[Color coded ball pawns] ( - I haven't gotten these in the mail yet, but I think they'll work great for marking the player characters. If I even run a longer campaign, I think it would be fun to use wooden peg dolls, painted with paint pens, as player characters, NPCs, most humanoid monsters...and other various wooden things for the bigger and weirder.

[1 inch wooden squares] ( - cheap way to make markers for enemies, can write on with sharpie or use a 1 inch circle cutter to use your own color. See the really good guide here.

DM cheat sheets


Ronny Hart

I don't think either of these are perfect; nobody else's DM screens will ever be perfect for how you run a game. I combined these two and added my own notes for my own screen.

Reddit threads I've saved

Overland travel

Sandbox play

Terrain features for encounters


DM Minion - Seems like it would help a lot with organization, certainly not required for success. Can't get it to work with my PC.

u/Igmus · 9 pointsr/3Dprinting

Better tool than the one shown in his video, comes with variable temperature knob and flat end and other tips.

Would suggest adding this bits kit to give more hot end shape versatility.

u/inevitable_betrayal_ · 8 pointsr/DIY

Looks like a wood burner tool with some sort of letter attachments (like these maybe). I've never used the letter attachments myself but wood burners are cheap to pick up, pretty easy to get the hang of, and loads of fun. You could burn the letters with the regular attachment too but I guess if you don't have the best handwriting or if the wood you're using is tough to burn evenly then the letters make things simple.

Edit: Really cool project OP. Nicely done and a great idea.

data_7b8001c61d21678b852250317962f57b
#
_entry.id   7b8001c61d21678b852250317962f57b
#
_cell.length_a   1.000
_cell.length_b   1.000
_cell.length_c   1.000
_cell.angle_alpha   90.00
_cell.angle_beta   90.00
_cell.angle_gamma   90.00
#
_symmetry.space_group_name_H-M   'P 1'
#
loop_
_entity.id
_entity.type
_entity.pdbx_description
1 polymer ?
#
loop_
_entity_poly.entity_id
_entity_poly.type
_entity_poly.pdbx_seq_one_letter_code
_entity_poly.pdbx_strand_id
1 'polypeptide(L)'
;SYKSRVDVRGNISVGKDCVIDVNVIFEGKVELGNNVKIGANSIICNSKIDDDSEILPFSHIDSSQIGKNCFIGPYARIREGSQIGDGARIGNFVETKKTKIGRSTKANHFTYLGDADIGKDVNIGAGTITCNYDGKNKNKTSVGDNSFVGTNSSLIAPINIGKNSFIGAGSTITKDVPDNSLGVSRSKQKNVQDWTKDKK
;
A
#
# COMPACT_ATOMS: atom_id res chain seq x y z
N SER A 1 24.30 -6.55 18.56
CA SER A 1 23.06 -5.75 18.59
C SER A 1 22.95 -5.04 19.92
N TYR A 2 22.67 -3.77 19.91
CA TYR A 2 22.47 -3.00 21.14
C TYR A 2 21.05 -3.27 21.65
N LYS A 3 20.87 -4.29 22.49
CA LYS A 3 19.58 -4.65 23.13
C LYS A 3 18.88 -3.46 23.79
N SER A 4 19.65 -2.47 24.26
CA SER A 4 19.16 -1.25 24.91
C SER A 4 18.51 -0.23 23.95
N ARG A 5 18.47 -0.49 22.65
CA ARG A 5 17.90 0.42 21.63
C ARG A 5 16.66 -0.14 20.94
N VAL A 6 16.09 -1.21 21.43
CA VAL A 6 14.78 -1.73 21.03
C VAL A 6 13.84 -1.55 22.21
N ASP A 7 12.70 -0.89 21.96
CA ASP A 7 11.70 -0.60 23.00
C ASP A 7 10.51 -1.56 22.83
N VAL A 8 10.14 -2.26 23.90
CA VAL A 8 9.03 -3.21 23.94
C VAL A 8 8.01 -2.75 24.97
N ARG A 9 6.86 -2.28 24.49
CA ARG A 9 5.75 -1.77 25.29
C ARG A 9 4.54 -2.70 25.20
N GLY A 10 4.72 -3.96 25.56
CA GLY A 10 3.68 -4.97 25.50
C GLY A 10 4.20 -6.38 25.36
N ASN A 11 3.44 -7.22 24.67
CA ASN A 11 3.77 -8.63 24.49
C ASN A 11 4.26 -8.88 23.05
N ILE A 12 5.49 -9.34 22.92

u/benacalypse · 8 pointsr/DungeonsAndDragons

Maybe a hardware store, or any sort of craft store. They are on Amazon too, but it’s for a pack of 50. There is even a comment about DnD in the reviews. lol

u/heavymetalismetal · 7 pointsr/Leathercraft

It's like one of these.

Here's a collar I made for my dog. Its more legible on lighter colors, my dog'S collar and leash are just plain veg tan.

u/water_mellonz · 7 pointsr/Gameboy

Adding to all this:

Get a soldering iron that allows you to control the temperature. That made all the difference in the world to my own soldering abilities.

This is the one I've been using lately. Only costs approximately $20USD shipped, and does have a temp dial. Now the placement of the temperature dial is a problem for some people, because it's on the cord close to the iron itself. I have never had an issue of the dial pulling the iron off the table, but am really careful to avoid that scenario in the first place.

Practice safety with regards to any hot tools like soldering irons: turn em off when done, don't leave em unattended until they cool down, and ALWAYS unplug em when not in use. Never depend on an "on/OFF switch on anything in your shop/work space. Always unplug, making sure the cord (and everything else) is safely away from both the hot part of the iron and keep all things from the edge of the table itself.

The helping hands clamping devices on the market today have much smaller bases. I have 2 and the one with the magnifying lens is made useless because of the small footprint of the base. A regular helping hands would probably suffice. I bought a cheap lamp that has a built in magnifying lens which does the job for me.

u/lillianpear · 7 pointsr/Pyrography

Hi there. If you're looking for a craft, woodburning can be a lot of fun!

I'd recommend picking up a basic woodburning tool at your local craft store or online and give it a try. Most come with some instructions/ideas and a variety of different tips to use. A popular one (which I enjoyed using) is the Versa Tool by Walnut Hollow, since it's inexpensive and you can adjust the temperature. They make an even cheaper one-temp model but if you want to practice shading and such the temperature control is really nice for a few extra bucks.

Other than that, you really just need some wood and you're ready to get started! The craft store will likely have wooden plaques and shapes as well, usually pine or basswood which are easy to burn. But if you just want to practice, any wood will do. I get scraps from local carpenters or lumber yards; driftwood can be fun too. Just be careful you aren't burning wood that's been coated or chemically treated, as you'll breathe in some unhealthy fumes. Just regular smoke from burning can be a nuisance but usually more so when burning larger pieces/burning for long periods of time. So although it may not be necessary for a beginner, down the road I would recommend getting a fan if this becomes an issue.